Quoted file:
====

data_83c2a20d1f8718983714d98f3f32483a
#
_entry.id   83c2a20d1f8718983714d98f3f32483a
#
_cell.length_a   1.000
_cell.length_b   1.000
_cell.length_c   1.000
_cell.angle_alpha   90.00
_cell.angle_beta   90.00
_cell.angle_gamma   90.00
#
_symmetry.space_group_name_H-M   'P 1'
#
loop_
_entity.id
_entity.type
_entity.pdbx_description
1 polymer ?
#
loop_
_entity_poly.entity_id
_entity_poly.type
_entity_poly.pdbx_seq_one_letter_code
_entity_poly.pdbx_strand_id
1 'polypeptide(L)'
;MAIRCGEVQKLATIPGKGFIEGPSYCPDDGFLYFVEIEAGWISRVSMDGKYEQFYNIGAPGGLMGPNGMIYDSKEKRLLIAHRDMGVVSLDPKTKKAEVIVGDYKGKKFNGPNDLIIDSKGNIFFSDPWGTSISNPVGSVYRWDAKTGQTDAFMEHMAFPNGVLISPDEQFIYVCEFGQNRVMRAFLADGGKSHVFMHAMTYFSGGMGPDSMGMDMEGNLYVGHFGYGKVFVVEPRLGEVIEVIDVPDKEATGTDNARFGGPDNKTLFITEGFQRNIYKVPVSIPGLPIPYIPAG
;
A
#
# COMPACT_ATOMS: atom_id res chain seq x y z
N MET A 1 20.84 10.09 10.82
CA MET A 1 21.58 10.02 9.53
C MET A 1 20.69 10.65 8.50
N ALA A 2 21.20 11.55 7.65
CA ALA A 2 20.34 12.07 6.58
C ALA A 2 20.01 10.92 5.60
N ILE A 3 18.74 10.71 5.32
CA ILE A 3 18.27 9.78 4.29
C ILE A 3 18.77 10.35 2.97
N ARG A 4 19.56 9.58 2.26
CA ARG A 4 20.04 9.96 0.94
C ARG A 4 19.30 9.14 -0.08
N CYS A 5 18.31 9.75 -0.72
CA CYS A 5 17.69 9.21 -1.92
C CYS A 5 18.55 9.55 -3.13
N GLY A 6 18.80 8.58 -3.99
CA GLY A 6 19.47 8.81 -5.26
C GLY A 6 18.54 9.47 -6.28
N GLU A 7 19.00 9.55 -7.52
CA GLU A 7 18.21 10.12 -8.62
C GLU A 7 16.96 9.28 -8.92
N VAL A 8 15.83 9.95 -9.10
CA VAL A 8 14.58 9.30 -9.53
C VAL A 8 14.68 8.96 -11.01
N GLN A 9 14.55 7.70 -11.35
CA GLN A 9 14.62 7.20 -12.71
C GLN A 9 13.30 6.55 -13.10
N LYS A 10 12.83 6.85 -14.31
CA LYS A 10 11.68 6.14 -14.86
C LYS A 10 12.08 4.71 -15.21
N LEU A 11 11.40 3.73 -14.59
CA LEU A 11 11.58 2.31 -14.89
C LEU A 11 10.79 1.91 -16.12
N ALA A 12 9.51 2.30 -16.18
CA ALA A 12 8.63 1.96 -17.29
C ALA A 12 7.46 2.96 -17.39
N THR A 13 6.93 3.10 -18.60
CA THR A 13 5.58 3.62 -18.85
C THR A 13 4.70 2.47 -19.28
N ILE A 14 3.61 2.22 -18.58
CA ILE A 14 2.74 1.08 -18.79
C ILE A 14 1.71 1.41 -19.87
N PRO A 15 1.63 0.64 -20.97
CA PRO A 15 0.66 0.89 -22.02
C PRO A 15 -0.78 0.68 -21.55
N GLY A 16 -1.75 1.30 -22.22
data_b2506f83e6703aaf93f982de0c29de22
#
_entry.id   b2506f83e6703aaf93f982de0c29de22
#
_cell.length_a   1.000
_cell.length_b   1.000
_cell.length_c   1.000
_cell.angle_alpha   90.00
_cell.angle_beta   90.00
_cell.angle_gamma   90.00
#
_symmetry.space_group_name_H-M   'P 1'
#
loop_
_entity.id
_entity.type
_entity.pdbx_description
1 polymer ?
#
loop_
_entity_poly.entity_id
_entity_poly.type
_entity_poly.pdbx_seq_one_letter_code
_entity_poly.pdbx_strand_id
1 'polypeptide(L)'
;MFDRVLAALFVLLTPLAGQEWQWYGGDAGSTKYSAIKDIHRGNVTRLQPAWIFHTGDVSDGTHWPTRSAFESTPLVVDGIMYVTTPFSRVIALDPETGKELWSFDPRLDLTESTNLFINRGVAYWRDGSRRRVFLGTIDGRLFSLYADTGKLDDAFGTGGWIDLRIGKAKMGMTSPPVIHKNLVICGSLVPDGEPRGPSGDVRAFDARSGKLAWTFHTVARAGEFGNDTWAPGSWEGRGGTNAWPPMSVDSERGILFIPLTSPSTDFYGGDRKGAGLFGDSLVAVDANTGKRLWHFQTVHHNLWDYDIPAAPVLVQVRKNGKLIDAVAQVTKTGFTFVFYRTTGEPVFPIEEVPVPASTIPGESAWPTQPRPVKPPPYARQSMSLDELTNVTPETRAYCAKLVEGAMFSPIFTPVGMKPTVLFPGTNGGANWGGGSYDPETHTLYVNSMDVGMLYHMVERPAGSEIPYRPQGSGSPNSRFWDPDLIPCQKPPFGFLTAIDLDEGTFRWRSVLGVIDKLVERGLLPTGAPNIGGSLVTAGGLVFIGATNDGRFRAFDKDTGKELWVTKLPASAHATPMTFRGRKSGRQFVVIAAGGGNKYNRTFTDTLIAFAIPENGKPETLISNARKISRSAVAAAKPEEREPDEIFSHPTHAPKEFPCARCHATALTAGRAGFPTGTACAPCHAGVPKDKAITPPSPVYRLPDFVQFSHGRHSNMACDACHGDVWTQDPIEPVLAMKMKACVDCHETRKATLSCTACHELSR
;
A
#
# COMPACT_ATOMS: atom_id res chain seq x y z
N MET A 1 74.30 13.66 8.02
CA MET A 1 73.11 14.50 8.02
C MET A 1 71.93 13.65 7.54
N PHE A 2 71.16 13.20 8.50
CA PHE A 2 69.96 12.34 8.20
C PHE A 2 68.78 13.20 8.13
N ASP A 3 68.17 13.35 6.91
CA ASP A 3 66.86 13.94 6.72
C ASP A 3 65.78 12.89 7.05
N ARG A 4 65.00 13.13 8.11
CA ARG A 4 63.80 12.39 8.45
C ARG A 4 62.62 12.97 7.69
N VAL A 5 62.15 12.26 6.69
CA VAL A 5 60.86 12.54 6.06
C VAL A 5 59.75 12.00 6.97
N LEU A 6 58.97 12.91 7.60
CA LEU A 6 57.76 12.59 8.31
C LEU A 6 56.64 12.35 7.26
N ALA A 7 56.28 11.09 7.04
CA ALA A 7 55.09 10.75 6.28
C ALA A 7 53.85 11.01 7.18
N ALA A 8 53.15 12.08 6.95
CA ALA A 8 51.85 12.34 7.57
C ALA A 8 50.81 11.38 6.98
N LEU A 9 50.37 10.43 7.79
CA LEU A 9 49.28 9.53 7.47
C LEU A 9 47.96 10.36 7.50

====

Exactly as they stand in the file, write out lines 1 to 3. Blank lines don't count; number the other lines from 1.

data_83c2a20d1f8718983714d98f3f32483a
#
_entry.id   83c2a20d1f8718983714d98f3f32483a